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What To Expect When Hen Is Expecting?

Discussion in 'Chicken Behaviors and Egglaying' started by Jan336, Dec 30, 2010.

  1. Jan336

    Jan336 Songster

    Being a newbie, of course I have a lot of questions. My main concern is my Black Sex Link Hen should begin laying any time now. I think she is about 20-21 weeks old. (give or take) What should I expect? [​IMG]

    1. Will she show any signs of preparing to lay? (She has already blossomed red around her face: Comb, lobes, etc.)
    2. Does she need to sit on the eggs for the 21 days until hatch?
    3. Should I get an incubator or let hen do the work?
    4. Do I need to be concerned with the Dorking roosters around?
    5. Any other much needed advice is greatly appreciated!

  2. ChickensAreSweet

    ChickensAreSweet Heavenly Grains for Hens

    Usually hens will start squatting a week or several before they lay.

    If you use the search bar on this website you might be able to read some older threads on setting hens - "broody hen". Or "going broody."

    From what I have read on this message board, most folks say to let them set on eggs when they have been laying for awhile, since the first eggs will be small. You might want to research this using the search bar...sorry I can't tell you more!

    I don't know what you mean about the Dorking roos. Do you mean that you might want to put the hen in a separate hutch or coop when she sets?
  3. Jan336

    Jan336 Songster

    Quote:I don't know what you mean about the Dorking roos. Do you mean that you might want to put the hen in a separate hutch or coop when she sets?

    Do I need to separate the rooster from the eggs, hen or chicks? Is there any damage a rooster can do? Do Dorking Roosters typically target eggs or chicks? I thought I read that some where?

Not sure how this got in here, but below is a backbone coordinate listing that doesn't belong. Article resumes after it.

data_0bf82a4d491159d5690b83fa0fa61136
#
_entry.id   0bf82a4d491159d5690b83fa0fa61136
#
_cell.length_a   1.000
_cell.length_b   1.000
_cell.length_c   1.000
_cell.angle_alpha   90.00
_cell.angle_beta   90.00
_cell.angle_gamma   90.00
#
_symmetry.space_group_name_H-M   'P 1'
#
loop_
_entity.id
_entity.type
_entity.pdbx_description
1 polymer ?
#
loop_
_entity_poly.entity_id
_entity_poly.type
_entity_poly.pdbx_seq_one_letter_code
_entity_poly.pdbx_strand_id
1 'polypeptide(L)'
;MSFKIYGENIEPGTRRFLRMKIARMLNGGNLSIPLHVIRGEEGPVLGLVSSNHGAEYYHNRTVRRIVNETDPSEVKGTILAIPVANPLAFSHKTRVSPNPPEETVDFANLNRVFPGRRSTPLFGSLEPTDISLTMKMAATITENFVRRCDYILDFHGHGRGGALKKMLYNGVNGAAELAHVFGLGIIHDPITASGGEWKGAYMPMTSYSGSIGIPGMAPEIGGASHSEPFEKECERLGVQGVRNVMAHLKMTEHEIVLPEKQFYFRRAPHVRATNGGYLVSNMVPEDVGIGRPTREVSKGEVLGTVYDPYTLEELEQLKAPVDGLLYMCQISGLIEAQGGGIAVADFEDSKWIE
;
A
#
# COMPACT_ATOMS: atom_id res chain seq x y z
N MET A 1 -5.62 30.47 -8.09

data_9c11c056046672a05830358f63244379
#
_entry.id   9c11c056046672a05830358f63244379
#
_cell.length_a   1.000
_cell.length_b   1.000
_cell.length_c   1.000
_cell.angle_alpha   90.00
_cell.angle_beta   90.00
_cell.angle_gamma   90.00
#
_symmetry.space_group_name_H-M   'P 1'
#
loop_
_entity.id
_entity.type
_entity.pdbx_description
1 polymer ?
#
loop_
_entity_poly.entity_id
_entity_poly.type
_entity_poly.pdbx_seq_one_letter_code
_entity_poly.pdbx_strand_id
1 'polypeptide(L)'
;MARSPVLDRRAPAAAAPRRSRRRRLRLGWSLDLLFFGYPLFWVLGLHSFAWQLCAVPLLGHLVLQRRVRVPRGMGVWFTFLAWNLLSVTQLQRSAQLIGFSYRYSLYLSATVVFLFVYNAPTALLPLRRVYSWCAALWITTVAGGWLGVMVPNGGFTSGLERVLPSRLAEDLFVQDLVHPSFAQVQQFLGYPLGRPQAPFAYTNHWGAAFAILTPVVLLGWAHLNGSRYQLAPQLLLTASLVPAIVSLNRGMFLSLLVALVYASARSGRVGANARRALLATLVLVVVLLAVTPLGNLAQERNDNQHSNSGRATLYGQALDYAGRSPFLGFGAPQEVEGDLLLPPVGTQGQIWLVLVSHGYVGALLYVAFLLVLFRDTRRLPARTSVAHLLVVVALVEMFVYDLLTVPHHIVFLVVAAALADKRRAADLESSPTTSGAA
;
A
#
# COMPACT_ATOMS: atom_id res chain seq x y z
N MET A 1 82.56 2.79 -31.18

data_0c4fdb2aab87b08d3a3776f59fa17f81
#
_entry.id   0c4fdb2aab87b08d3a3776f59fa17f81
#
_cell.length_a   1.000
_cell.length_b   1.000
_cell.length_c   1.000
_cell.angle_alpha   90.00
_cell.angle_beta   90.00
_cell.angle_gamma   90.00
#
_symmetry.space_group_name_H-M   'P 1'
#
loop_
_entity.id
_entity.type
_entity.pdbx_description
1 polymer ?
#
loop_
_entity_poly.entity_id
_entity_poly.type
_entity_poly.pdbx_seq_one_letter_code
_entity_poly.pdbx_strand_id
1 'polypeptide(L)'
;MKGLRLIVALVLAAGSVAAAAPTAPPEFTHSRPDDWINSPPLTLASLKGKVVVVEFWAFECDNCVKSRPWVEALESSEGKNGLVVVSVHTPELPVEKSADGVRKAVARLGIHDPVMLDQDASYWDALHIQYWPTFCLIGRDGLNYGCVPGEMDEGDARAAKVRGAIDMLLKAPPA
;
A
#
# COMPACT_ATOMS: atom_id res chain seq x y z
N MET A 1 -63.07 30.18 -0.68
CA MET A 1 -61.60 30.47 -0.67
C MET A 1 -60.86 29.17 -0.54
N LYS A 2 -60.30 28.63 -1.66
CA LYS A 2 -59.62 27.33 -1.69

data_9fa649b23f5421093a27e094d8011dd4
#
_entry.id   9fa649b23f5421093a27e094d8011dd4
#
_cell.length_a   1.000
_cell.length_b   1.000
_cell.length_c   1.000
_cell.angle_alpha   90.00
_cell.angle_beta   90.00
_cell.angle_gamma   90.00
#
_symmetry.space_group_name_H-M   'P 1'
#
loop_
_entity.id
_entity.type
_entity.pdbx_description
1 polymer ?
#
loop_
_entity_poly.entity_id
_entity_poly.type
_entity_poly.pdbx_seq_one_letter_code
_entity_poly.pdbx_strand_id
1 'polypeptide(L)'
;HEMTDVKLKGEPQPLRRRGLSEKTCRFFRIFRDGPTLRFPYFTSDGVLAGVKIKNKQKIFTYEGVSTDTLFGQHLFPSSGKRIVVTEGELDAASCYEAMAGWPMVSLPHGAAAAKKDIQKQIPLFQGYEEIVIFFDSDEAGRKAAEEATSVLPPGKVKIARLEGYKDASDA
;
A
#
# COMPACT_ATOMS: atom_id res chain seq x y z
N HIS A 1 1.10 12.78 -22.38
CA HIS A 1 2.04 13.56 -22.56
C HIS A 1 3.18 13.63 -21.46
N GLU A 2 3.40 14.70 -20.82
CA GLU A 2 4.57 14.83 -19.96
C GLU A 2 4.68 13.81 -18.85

4. ChickensAreSweet

    ChickensAreSweet Heavenly Grains for Hens

    I have read many a BYC'er's post about how they recommend protecting the broody hen from other chickens while she sits and hatches out her chicks. Hens can be mean to other hens when they are sitting on eggs. I wouldn't trust a rooster for anything.

    If the mother turns out to be laid back and not a very good protector, those chicks are toast.

    Since I have no experience with it, that's all I can tell you!!

    Still, here are some nice threads that might help while you wait for more responses:
  5. Beekissed

    Beekissed Free Ranging

    Quote:Some chickens mature later, so 5 mo. of age can be early for some to reach sexual maturation. A Black Star usually matures around 5-6 mo. of age but this isn't engraved in stone.

    I'm not sure about your second question....if I read it correctly, do you think that as soon as they start to lay that they sit on the eggs for hatching? If you do, then you should probably know that hens only sit on eggs for hatching them out when they are "broody", which means certain hormones are sending this bird into a maternal cycle during which they lay a clutch of eggs and sit on them for the 21-22 days until they hatch.

    A Black Sex link is not a real broody breed, but it could happen, I guess. Not usual for a young pullet to start going broody as soon as they start laying though, particularly the breed you have.

    Do you want young chicks when they DO go broody? If you do, the first time around it may be easier if you let the hen do the work so you can just enjoy the babies. If you are new at it, incubating eggs can be a little stressful. Chicks have a greater chance of survival being brooded and raised by a hen, so you could have the joy of watching that wonderful process without the worry of the humidity level of your incubation, temp fluctuations, etc.

    Your roos should not interfere with sexual maturation of your hens unless you have too many roos per hens, at which time the constant breeding from many roos may keep your hens too stressed to lay.

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